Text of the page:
Employees vs Contractors: How to Tell the Difference
There are employers and employees, and then there are independent contractors. Employees and independent contractors might work next to each other on the same project, but there are critical legal status distinctions between being an employee as opposed to an independent contractor. The distinction affects where a person might receive benefits from, who withholds income taxes, where services might be performed and liability if an employee or independent contractor is injured at work.
The IRS ultimately makes the determination about whether you can consider someone an employee or a contractor, and the distinctions are not always incredibly straightforward. Here are a few possible differences between employees and independent contractors that small business owners will want to take note of.
Most employees receive benefits like health, medical and disability insurance. Their benefits might even include vacation pay and a retirement plan. The independent contractor must pay for his or her own health or disability insurance and retirement plan. Independent contractors receive no paid vacations.
Employees work under the direction and control of an employer. They have set working days and hours, and there are procedures established by the employer as to how they’re to do their work, as illustrated by this infographic. An independent contractor might perform a significant portion of their job at home or in an office. He or she might work through a weekend and take Tuesday and Wednesday off. It all depends on the task at hand. So long as deadlines are met, and quality standards are met, an independent contractor’s client has minimal direction or control as to how or when day to day tasks are performed.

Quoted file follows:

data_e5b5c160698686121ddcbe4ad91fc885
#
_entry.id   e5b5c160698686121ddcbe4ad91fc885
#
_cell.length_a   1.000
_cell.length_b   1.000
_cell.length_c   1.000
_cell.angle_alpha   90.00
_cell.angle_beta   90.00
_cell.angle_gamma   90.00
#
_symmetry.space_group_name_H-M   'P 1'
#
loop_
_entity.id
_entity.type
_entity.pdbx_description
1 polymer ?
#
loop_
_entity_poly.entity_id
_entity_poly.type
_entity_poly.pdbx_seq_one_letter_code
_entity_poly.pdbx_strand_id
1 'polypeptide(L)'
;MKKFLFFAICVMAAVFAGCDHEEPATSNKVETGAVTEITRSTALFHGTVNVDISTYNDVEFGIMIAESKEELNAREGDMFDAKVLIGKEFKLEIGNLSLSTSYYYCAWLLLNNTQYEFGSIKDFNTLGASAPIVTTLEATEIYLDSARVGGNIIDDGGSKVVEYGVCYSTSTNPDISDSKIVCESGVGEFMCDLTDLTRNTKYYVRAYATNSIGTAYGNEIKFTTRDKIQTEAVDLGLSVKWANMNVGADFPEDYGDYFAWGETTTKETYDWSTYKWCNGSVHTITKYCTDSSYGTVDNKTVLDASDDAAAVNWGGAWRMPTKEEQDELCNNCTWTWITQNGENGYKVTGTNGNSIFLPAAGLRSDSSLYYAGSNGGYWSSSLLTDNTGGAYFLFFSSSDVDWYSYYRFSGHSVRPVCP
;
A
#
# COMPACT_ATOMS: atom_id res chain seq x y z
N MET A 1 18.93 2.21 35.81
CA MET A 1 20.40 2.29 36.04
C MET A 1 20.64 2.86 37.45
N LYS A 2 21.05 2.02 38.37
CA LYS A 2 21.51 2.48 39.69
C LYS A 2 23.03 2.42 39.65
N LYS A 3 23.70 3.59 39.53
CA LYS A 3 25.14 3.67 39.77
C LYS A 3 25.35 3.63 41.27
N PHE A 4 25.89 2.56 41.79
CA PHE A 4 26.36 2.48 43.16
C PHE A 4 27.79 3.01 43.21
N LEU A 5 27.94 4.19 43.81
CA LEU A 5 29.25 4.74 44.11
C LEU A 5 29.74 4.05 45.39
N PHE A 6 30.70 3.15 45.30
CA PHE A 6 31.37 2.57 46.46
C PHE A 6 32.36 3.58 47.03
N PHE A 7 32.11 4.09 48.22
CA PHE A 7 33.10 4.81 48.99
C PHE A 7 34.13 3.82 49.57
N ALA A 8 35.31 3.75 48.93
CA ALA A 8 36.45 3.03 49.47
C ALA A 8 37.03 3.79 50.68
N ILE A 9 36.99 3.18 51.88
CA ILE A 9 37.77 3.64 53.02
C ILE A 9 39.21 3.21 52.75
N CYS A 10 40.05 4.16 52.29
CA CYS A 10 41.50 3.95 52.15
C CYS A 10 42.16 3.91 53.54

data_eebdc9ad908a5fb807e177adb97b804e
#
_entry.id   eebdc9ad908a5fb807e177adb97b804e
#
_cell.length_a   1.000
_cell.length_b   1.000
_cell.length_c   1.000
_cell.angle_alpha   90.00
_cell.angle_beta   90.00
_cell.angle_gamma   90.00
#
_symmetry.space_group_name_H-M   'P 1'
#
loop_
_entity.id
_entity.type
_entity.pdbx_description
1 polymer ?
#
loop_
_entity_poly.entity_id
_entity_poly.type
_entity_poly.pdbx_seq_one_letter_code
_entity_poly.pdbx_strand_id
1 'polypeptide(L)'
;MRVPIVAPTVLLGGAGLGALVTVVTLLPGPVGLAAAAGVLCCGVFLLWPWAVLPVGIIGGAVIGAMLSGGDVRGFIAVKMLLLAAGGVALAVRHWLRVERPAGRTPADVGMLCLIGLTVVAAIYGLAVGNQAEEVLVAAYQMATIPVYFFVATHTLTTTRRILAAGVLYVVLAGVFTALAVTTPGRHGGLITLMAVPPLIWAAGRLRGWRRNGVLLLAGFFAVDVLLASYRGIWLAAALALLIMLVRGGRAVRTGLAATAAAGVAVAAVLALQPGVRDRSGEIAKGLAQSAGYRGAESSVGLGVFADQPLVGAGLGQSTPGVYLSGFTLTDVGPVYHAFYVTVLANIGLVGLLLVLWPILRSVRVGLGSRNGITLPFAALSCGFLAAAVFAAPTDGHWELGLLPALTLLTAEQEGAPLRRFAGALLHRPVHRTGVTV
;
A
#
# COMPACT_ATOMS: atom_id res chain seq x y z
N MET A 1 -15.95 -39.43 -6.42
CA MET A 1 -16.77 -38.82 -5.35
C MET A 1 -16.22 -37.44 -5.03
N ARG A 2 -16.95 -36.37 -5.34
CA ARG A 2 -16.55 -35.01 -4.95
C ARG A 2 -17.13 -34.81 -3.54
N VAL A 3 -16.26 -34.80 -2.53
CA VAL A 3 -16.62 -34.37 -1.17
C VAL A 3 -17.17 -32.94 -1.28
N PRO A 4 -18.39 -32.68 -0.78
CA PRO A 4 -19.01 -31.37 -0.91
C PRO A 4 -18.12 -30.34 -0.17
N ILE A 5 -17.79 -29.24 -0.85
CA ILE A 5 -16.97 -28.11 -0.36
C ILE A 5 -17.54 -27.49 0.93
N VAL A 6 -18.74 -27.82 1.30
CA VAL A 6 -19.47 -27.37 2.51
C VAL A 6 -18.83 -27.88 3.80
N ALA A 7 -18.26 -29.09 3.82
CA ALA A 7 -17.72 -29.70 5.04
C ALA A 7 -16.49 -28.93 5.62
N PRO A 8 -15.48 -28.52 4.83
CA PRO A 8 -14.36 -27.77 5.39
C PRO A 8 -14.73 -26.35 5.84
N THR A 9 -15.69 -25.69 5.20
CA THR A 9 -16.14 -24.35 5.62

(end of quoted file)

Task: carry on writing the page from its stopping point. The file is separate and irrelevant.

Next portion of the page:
The general rule is that if an employee is injured during the scope of their employment by an anticipated risk of that employment, he or she is eligible workers’ compensation benefits through their employer. An independent contractor wouldn’t be eligible for such compensation unless he or she paid for workers’ compensation insurance.
When small business owners hire somebody to work for their company, it’s critical that both parties know the capacity in which the person is hired or retained. Although they’re required to work within a client’s parameters, independent contractors are their own bosses. They might bring in their own employees to complete a job, but the entity that the job is being performed for can’t fire those employees. There’s no steady stream of income for the independent contractor, but there are times that when it rains, it pours profits. On the other hand, an employee relinquishes independence and control in return for a steady paycheck, benefits and job security.